Proposed Bill Extends 300-Week Deadline for Filing a Toxic Exposure Claim
June 11, 2019
House Bill 1234 would extend the 300-week deadline, which currently prohibits those affected by toxic workplace exposure from obtaining workers’ compensation benefits. Currently, Pennsylvania workers are not entitled to workers’ compensation for occupational diseases that manifest more than 300 weeks after the employee’s last exposure or date of employment. The new bill proposes extending the deadline to allow employees with mesothelioma and other long-latency period diseases to file workers’ compensation claims and collect benefits.
Occupational Disease Claims in Pennsylvania
Occupational diseases typically develop after lengthy exposure to toxins in the workplace, such as asbestos, arsenic, lead, mercury, radium, and silica. The Pennsylvania Occupational Disease Act (PODA) lists the occupational diseases covered by workers’ compensation, including:
- Black lung disease
- Caisson disease
- Infection or inflammation of the skin
- Infectious diseases
- Radium poisoning
Under the Pennsylvania Workers’ Compensation Act, to prevail on an occupational disease claim, a worker must suffer disability or death within 300 weeks of their last workplace exposure or date of employment. Therefore, those who learn that they have an occupational illness outside of the 300-week window are typically barred from recovery.
This poses a problem for many employees who were exposed to asbestos decades ago and were unaware that they had developed an occupational disease until long after they left their jobs. It is now widely known that asbestos exposure can lead to diseases such as mesothelioma, which, according to the Centers for Disease Control and Prevention (CDC) can have latency periods of up to 71 years.
Exception to the 300-Week Deadline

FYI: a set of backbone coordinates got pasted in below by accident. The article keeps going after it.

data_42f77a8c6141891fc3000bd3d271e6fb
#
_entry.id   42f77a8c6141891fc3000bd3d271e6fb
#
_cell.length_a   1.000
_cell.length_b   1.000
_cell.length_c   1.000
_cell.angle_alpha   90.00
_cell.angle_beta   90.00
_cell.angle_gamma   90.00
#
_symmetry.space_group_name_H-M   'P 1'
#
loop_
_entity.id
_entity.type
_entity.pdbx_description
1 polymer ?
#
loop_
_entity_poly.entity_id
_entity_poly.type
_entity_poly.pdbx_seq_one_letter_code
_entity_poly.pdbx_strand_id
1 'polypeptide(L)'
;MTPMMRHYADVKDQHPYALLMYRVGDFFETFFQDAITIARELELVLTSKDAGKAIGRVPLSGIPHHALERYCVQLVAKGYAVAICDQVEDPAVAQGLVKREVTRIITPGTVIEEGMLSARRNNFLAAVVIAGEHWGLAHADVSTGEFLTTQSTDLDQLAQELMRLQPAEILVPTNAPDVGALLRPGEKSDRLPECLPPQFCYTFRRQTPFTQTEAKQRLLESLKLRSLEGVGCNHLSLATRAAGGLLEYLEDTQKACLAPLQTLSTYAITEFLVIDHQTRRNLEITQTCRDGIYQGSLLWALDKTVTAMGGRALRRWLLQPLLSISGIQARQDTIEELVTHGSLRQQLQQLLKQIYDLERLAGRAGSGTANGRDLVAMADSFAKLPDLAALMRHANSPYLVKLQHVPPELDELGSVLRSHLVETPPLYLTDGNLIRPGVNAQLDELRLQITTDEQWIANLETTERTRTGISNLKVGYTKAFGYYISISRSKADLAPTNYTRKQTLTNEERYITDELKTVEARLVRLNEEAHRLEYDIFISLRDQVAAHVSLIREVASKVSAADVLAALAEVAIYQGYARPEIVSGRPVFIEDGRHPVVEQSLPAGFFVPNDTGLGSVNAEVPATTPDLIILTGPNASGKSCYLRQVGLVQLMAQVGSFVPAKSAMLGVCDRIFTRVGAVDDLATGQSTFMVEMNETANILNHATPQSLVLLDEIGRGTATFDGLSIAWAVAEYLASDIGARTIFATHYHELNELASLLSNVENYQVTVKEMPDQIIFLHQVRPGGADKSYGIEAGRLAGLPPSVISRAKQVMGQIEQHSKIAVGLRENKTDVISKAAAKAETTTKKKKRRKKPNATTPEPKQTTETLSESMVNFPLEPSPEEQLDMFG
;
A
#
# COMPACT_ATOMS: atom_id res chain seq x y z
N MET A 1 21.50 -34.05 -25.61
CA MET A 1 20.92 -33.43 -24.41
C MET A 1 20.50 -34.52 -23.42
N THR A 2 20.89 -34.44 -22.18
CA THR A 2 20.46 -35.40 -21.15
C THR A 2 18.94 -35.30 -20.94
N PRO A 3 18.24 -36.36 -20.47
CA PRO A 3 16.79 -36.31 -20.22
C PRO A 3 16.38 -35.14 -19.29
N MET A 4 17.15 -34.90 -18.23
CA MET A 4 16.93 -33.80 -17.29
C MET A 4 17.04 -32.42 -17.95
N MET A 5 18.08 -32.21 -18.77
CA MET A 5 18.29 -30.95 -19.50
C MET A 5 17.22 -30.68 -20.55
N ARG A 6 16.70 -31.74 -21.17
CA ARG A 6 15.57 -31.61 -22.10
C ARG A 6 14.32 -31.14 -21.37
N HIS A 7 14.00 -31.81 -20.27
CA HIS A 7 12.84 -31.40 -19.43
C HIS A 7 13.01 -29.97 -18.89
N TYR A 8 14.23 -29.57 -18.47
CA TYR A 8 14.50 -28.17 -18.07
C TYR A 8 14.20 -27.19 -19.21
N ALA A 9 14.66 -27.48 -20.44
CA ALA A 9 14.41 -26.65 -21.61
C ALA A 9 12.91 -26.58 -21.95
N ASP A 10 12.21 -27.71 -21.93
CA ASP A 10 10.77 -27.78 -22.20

The landmark case, Tooey vs. AK Steel, provides a loophole for workers whose symptoms do not appear until 300 weeks after their last workplace exposure. In the case, the Pennsylvania Supreme Court went against the general rule that workers’ compensation is the “exclusive remedy” for all workplace injuries and illnesses, holding that workers with occupational diseases may still file a civil lawsuit against their employers past the 300-week restriction placed on workers’ compensation claims.
The House and Labor Industry Committee Chairman and primary sponsor of the bill notes that lawsuits typically take longer than workers’ compensation claims to settle, leaving workers who are suffering from life-threatening diseases such as mesothelioma without the money they need for treatment. The bill would allow workers with long-latency occupational diseases to collect benefits through the workers’ compensation process.
Opponents of the bill cite undue financial burden, explaining that small businesses may refuse to set up or expand in Pennsylvania for fear of opening themselves up to liability. However, the bill’s sponsor highlights the necessity of a remedy for employees who do not develop symptoms of occupational diseases until long after the 300-week limitation. The committee is currently revising the language of the statute to ensure it accurately reflects their intentions.
Philadelphia Workers’ Compensation Attorneys at Larry Pitt & Associates, P.C. Advocate for Workers with Occupational Diseases
If you have been diagnosed with an occupational disease, contact a Philadelphia workers’ compensation attorney at Larry Pitt & Associates, P.C. Our knowledgeable attorneys have over 35 years of experience helping workers obtain the benefits to which they are entitled. Please complete our online contact form or call us at 888-PITT-LAW for a free consultation today.
Conveniently located in Philadelphia, Bensalem, Lansdowne, and Reading, we represent injured workers in Berks County, Bucks County, Chester County, Delaware County, Montgomery County, Philadelphia County, and throughout Pennsylvania, including those in the communities of Abington, Ambler, Ardmore, Bala Cynwyd, Bensalem, Clifton Heights, Crum Lynne, Darby, Downingtown, Doylestown, Drexel Hill, Essington, Folcroft, Glenolden, Haverford, Havertown, Holmes, Kutztown, Lansdowne, Media, Merion Station, Morton, Narberth, Norristown, Norwood, Philadelphia, Prospect Park, Quakertown, Reading, Roxborough, Sharon Hill, Upper Darby, West Chester, and Wynnewood.